You can save water and gas/electricity by shaving your legs before you take a shower. It is also easier to see what you are doing this way.

Use wasp spray for self defense. The wasp spray can shoot at least 20 feet away and is very accurate. It temporarily blinds a mugger until they can get an antidote at a hospital. Put a can of wasp and hornet spray near your door or bed. It is inexpensive, easy to find, and more effective than mace or pepper spray. If someone tries to break into your home spray the bad guy in the eyes. That should give you a chance to call the police or get out. It might even save your life.

By Karin from Gilroy, CA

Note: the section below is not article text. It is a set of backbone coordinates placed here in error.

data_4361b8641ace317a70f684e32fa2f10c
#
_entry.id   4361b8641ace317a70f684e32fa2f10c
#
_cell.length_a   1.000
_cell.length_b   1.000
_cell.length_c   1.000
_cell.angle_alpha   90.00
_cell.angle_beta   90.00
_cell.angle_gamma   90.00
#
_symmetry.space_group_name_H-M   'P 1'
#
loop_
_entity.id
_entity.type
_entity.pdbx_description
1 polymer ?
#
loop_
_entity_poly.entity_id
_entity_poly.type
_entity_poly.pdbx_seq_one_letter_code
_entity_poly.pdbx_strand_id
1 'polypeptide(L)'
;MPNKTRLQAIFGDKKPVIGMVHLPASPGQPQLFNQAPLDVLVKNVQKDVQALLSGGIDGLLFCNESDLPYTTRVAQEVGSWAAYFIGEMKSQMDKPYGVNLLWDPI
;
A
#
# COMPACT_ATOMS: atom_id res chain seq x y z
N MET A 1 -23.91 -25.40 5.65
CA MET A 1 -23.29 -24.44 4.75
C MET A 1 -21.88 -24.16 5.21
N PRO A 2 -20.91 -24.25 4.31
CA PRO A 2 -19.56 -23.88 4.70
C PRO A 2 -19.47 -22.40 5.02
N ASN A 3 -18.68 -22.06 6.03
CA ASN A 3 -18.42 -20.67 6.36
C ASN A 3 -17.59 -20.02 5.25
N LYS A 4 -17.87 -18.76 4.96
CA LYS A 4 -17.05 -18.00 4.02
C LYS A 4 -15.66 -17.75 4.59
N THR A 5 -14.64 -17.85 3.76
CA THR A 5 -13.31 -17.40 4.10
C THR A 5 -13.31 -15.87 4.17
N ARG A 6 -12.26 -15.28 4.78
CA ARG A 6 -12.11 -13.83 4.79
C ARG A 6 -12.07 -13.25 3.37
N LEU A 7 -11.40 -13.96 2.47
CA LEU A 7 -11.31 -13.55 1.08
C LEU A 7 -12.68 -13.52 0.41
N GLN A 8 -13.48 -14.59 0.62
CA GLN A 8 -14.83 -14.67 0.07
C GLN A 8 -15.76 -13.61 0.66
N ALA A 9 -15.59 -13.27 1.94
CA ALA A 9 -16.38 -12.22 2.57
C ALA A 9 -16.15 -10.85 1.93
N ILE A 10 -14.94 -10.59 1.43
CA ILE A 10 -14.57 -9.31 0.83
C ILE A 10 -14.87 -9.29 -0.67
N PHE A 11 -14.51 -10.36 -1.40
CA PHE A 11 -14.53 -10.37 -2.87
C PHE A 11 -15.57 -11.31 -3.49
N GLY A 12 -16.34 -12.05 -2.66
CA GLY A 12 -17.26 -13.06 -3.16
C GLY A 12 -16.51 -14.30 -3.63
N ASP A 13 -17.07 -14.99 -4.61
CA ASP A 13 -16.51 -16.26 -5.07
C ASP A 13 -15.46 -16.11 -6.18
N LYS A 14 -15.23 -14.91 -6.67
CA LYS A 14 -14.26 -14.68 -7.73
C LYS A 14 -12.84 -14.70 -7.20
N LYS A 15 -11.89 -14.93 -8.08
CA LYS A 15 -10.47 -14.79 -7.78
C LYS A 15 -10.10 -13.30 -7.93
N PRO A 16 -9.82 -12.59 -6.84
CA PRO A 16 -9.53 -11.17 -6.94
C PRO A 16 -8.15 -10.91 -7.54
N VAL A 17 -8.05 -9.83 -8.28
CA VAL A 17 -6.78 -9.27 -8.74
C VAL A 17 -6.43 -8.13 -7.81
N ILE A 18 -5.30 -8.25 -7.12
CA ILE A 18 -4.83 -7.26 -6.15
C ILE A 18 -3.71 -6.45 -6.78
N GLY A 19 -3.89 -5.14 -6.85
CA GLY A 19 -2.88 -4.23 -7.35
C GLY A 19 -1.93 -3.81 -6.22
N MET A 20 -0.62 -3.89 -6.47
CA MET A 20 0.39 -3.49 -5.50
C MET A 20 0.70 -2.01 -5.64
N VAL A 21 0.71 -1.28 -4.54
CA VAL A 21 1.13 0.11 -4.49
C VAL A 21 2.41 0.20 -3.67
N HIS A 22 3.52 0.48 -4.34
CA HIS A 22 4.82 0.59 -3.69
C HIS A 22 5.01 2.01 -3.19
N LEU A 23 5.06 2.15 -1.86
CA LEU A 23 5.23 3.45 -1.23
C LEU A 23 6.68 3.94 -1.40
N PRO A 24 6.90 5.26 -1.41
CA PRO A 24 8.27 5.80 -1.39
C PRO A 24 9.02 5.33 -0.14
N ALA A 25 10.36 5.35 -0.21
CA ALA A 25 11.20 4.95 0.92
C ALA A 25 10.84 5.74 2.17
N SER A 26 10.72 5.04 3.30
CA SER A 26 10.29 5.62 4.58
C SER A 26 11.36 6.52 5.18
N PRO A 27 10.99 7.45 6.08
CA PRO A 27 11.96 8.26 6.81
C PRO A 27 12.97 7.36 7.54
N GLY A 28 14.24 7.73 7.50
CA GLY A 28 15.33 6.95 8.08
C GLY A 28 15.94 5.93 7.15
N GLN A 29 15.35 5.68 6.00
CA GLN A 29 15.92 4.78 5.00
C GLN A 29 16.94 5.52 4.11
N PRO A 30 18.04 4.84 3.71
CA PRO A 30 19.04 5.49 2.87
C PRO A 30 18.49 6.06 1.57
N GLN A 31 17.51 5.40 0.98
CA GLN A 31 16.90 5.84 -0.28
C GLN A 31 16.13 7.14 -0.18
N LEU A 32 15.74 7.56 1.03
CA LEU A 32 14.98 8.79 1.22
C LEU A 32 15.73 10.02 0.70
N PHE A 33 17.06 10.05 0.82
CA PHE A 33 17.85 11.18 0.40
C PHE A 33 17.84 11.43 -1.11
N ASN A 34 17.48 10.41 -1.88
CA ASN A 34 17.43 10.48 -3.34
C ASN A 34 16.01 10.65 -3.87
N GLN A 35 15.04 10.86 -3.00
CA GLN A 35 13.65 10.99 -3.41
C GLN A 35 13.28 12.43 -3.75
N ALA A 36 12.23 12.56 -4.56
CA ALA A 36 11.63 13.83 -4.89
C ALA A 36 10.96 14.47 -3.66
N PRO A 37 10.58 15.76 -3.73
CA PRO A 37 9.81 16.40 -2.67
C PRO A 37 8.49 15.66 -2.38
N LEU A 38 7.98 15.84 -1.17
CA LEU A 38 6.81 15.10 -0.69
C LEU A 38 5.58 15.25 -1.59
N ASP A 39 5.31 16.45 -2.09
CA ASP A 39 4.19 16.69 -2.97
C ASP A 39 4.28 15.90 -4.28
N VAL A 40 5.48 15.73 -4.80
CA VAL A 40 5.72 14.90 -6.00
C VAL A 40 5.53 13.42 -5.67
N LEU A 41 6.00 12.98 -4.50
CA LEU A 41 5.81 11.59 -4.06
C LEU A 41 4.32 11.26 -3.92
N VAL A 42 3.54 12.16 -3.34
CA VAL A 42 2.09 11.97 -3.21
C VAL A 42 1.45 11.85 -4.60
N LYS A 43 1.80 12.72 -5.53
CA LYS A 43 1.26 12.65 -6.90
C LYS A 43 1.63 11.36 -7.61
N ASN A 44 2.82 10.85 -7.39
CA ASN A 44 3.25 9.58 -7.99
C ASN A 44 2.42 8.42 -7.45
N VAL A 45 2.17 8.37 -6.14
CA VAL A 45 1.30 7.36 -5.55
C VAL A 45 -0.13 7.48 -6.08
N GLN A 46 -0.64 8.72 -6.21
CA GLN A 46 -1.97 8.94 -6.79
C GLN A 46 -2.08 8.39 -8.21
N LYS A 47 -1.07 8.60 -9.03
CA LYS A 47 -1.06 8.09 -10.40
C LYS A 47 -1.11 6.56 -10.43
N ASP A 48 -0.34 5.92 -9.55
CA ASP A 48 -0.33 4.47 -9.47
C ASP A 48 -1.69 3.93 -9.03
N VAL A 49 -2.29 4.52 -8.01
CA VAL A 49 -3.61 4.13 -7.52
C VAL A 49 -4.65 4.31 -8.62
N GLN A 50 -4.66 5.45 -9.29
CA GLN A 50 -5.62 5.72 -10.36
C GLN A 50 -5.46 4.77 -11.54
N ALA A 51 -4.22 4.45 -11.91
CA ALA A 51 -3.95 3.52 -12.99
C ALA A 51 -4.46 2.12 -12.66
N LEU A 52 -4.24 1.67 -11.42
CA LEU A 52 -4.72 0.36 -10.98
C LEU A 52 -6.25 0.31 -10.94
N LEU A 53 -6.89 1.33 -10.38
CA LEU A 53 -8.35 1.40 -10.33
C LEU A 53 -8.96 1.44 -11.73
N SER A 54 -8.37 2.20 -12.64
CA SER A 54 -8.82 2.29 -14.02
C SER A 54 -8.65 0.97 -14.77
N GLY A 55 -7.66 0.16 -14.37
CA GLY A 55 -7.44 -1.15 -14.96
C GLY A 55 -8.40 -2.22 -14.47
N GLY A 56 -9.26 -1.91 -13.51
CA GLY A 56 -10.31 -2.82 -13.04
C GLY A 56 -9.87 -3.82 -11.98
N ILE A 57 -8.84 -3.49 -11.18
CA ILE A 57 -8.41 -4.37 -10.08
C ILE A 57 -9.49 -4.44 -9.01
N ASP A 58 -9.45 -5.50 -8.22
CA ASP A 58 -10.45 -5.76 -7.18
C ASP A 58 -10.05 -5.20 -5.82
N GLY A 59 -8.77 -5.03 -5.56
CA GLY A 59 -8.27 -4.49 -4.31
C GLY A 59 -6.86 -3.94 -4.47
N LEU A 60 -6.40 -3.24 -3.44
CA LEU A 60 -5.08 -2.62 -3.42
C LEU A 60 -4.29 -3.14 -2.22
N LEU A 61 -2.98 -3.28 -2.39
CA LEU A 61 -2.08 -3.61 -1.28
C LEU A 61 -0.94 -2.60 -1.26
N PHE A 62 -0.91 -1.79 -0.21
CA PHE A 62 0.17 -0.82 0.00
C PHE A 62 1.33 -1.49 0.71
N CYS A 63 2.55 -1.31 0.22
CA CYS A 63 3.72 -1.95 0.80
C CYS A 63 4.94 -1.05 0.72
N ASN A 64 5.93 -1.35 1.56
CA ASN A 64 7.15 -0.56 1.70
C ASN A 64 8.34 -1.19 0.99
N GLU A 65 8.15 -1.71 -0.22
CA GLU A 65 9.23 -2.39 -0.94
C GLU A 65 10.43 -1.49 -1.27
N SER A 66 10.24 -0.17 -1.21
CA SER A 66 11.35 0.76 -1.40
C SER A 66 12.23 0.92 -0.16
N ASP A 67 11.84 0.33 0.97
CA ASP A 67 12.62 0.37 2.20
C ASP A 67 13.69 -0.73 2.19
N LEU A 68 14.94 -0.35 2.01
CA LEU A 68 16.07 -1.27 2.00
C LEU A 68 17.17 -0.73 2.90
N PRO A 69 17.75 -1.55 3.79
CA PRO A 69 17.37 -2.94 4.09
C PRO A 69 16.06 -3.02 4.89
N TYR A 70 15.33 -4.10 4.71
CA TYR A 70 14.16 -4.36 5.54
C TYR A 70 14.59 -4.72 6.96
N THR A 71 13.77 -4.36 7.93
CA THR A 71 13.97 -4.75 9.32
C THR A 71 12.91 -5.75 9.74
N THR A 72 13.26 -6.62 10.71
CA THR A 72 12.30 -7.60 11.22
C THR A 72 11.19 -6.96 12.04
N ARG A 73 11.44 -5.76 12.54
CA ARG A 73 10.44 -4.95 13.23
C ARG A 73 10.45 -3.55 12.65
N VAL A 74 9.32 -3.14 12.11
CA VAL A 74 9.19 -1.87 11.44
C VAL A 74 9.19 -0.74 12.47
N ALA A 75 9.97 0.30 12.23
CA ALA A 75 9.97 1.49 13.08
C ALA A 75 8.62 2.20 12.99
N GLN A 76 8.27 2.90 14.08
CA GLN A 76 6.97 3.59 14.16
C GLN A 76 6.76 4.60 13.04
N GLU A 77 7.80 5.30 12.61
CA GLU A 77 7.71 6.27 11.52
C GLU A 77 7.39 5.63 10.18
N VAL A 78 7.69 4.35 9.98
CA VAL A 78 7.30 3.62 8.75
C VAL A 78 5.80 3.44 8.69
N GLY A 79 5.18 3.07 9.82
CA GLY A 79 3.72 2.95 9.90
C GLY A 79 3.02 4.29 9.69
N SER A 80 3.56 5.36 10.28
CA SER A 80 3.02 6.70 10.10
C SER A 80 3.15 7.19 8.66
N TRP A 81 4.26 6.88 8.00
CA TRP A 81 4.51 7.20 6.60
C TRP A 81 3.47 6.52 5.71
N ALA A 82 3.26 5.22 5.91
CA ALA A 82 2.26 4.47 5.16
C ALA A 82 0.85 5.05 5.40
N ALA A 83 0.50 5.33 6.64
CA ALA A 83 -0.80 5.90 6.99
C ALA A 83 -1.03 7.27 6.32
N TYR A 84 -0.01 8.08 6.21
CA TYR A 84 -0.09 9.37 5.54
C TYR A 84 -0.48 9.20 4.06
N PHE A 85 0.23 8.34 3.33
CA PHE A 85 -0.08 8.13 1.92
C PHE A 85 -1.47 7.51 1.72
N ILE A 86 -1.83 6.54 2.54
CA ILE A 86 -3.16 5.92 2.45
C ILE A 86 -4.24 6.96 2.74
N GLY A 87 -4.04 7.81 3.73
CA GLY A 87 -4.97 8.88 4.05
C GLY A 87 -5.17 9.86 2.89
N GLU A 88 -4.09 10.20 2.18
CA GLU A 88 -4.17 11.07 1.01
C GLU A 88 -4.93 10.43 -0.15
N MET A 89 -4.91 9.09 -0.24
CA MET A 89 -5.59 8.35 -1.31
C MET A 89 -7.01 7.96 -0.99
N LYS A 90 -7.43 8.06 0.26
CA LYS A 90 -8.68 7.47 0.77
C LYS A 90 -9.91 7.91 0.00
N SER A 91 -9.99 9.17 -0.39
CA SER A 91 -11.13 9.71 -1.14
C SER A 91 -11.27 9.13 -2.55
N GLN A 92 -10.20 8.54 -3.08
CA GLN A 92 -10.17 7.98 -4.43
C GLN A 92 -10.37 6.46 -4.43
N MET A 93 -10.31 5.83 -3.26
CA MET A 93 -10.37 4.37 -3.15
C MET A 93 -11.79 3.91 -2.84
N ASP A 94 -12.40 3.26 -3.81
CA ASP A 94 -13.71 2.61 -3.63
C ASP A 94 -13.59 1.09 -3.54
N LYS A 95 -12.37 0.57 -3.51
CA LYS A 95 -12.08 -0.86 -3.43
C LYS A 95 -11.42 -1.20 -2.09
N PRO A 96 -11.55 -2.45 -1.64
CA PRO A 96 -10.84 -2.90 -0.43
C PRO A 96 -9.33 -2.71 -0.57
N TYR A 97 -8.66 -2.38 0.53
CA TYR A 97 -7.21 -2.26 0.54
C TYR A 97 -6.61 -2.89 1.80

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April 30, 20110 found this helpful

Please be careful if you decide to dig in a dumpster. Often there are used needles in there that could hurt you or even distroy your life.

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May 1, 20110 found this helpful

Love, love, love the wasp spray idea. Thanks so much.

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May 2, 20110 found this helpful

I laughed when I read the dumpster dig excuse. Here's why: I live near Petsmart and one day while walking by, noticed something usable on top so I took it. Visiting regularly, I've rescued alot of good things. Such waste! Sometimes I've seen them destroy something before throwing it in!

What I find, I either keep or donate it to a cat rescue thrift shop. But, the box explanation wouldn't work because next to the dumpster is a cardboard recycling bin! So, I guess I'd have to say, "I can use this."